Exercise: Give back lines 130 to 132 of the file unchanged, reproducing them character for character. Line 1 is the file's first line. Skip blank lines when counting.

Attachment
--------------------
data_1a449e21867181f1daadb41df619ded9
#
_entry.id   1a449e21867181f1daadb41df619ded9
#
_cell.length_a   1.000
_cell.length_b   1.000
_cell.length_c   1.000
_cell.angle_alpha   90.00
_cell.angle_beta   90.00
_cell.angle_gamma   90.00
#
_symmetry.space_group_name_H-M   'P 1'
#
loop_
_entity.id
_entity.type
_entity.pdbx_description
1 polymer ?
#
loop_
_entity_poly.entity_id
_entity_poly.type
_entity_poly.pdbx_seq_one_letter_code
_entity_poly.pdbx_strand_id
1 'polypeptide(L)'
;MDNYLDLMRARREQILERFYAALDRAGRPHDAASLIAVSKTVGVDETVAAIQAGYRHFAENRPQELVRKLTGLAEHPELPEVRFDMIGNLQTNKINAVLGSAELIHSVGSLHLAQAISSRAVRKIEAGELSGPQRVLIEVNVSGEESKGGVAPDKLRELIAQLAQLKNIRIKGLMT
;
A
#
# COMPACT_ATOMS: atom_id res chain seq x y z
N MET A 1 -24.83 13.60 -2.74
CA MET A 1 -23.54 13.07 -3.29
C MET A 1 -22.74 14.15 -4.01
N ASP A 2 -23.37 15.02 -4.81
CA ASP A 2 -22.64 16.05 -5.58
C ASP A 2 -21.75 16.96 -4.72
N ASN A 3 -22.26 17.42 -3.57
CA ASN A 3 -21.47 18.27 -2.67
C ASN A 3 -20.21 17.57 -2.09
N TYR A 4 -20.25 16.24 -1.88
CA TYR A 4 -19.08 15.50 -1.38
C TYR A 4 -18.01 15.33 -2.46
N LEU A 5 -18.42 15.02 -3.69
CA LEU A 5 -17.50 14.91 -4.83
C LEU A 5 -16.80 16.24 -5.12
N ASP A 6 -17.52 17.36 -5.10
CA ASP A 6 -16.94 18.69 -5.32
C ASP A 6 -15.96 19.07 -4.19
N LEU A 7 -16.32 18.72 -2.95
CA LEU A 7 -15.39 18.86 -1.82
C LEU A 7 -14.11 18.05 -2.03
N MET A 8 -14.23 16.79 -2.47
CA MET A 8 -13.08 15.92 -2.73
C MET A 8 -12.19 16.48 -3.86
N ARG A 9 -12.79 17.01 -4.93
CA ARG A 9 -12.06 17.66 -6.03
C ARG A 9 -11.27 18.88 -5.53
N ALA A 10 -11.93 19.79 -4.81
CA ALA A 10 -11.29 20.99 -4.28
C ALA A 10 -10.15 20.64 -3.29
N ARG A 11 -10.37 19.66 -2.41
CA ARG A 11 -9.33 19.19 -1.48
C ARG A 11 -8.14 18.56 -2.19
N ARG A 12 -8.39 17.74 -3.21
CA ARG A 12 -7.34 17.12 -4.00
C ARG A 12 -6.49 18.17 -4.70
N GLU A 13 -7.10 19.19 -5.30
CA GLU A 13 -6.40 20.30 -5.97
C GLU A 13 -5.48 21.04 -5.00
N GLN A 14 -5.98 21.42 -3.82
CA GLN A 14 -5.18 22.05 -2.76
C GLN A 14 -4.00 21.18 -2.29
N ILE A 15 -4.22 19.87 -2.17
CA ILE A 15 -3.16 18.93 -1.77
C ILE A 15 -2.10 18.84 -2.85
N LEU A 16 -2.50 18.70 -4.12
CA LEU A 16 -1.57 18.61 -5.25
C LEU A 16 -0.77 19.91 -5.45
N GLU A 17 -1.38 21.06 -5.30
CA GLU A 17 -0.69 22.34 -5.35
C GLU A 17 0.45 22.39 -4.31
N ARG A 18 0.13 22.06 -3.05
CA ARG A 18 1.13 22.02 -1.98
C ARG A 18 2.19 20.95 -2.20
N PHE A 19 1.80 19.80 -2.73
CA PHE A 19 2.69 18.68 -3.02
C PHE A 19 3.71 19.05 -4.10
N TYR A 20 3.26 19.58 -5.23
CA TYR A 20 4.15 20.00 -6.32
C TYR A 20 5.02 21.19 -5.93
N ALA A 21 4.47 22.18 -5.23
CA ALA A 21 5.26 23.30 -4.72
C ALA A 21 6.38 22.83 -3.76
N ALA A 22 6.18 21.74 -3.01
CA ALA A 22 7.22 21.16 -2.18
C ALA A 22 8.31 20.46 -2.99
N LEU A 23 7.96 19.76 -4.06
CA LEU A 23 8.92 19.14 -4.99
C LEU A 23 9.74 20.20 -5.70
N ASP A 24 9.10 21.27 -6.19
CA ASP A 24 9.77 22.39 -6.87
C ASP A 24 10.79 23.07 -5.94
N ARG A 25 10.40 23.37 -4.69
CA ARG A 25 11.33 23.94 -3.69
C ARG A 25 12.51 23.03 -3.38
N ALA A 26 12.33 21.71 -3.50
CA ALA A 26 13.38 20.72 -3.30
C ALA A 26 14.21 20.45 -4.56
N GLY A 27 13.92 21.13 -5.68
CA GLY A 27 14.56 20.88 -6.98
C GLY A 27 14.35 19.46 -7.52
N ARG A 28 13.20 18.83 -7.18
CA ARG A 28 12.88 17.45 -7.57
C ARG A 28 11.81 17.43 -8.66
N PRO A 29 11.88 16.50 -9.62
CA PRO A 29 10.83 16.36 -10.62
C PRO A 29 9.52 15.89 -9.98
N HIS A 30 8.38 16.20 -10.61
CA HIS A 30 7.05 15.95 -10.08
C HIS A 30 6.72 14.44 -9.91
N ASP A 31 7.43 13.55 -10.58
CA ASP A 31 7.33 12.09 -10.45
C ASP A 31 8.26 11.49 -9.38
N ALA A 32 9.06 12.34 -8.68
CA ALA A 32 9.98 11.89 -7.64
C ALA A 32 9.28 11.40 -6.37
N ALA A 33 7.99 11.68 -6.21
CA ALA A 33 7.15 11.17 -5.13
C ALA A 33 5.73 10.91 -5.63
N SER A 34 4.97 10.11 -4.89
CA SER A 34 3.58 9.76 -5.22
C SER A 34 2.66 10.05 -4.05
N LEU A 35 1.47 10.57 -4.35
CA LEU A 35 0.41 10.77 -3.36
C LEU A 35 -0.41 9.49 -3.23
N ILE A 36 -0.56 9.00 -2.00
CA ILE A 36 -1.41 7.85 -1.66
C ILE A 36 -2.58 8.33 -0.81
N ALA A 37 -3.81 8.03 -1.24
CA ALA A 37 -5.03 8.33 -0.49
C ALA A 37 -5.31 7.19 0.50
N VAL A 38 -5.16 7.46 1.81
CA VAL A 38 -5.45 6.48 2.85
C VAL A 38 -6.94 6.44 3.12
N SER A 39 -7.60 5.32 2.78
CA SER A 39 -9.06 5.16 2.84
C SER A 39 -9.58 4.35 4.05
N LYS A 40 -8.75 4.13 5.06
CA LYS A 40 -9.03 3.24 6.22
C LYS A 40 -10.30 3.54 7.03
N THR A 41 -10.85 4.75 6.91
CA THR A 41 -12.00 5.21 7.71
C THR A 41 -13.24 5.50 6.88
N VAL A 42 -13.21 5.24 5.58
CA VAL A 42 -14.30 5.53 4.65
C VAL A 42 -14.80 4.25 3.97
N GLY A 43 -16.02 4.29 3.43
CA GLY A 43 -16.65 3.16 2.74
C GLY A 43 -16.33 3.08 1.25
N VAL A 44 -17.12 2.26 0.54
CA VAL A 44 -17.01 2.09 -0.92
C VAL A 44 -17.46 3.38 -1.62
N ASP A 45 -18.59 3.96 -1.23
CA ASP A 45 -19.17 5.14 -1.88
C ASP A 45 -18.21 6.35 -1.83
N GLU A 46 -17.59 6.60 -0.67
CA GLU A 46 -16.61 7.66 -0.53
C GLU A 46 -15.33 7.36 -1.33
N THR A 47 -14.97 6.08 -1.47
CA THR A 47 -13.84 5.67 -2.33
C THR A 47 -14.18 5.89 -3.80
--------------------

N SER A 34 4.97 10.11 -4.89
CA SER A 34 3.58 9.76 -5.22
C SER A 34 2.66 10.05 -4.05